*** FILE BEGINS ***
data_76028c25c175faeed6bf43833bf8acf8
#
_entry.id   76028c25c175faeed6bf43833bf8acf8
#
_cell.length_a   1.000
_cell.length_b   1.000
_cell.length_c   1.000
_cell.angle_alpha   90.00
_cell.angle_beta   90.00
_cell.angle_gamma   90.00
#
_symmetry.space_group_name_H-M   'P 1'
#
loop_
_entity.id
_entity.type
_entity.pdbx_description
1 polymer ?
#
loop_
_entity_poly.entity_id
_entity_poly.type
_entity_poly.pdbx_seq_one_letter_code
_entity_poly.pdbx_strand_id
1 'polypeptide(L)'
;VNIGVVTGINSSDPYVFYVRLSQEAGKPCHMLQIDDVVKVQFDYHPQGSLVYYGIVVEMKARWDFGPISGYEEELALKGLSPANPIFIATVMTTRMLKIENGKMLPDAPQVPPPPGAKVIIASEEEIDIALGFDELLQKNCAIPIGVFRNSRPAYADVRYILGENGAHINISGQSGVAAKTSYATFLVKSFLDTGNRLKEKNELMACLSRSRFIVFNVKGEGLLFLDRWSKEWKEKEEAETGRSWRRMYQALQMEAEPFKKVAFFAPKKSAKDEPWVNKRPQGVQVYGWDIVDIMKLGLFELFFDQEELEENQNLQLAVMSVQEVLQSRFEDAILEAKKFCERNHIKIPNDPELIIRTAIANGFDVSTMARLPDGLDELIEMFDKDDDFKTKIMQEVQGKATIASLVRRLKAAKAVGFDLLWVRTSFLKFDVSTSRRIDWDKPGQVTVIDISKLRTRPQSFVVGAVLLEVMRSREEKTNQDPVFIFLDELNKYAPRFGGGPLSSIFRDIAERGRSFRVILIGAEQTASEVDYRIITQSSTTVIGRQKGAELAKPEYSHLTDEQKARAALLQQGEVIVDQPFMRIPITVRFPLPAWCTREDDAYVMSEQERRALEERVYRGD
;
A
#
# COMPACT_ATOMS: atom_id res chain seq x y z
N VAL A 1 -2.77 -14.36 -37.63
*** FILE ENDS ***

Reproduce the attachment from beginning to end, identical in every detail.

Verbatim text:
data_76028c25c175faeed6bf43833bf8acf8
#
_entry.id   76028c25c175faeed6bf43833bf8acf8
#
_cell.length_a   1.000
_cell.length_b   1.000
_cell.length_c   1.000
_cell.angle_alpha   90.00
_cell.angle_beta   90.00
_cell.angle_gamma   90.00
#
_symmetry.space_group_name_H-M   'P 1'
#
loop_
_entity.id
_entity.type
_entity.pdbx_description
1 polymer ?
#
loop_
_entity_poly.entity_id
_entity_poly.type
_entity_poly.pdbx_seq_one_letter_code
_entity_poly.pdbx_strand_id
1 'polypeptide(L)'
;VNIGVVTGINSSDPYVFYVRLSQEAGKPCHMLQIDDVVKVQFDYHPQGSLVYYGIVVEMKARWDFGPISGYEEELALKGLSPANPIFIATVMTTRMLKIENGKMLPDAPQVPPPPGAKVIIASEEEIDIALGFDELLQKNCAIPIGVFRNSRPAYADVRYILGENGAHINISGQSGVAAKTSYATFLVKSFLDTGNRLKEKNELMACLSRSRFIVFNVKGEGLLFLDRWSKEWKEKEEAETGRSWRRMYQALQMEAEPFKKVAFFAPKKSAKDEPWVNKRPQGVQVYGWDIVDIMKLGLFELFFDQEELEENQNLQLAVMSVQEVLQSRFEDAILEAKKFCERNHIKIPNDPELIIRTAIANGFDVSTMARLPDGLDELIEMFDKDDDFKTKIMQEVQGKATIASLVRRLKAAKAVGFDLLWVRTSFLKFDVSTSRRIDWDKPGQVTVIDISKLRTRPQSFVVGAVLLEVMRSREEKTNQDPVFIFLDELNKYAPRFGGGPLSSIFRDIAERGRSFRVILIGAEQTASEVDYRIITQSSTTVIGRQKGAELAKPEYSHLTDEQKARAALLQQGEVIVDQPFMRIPITVRFPLPAWCTREDDAYVMSEQERRALEERVYRGD
;
A
#
# COMPACT_ATOMS: atom_id res chain seq x y z
N VAL A 1 -2.77 -14.36 -37.63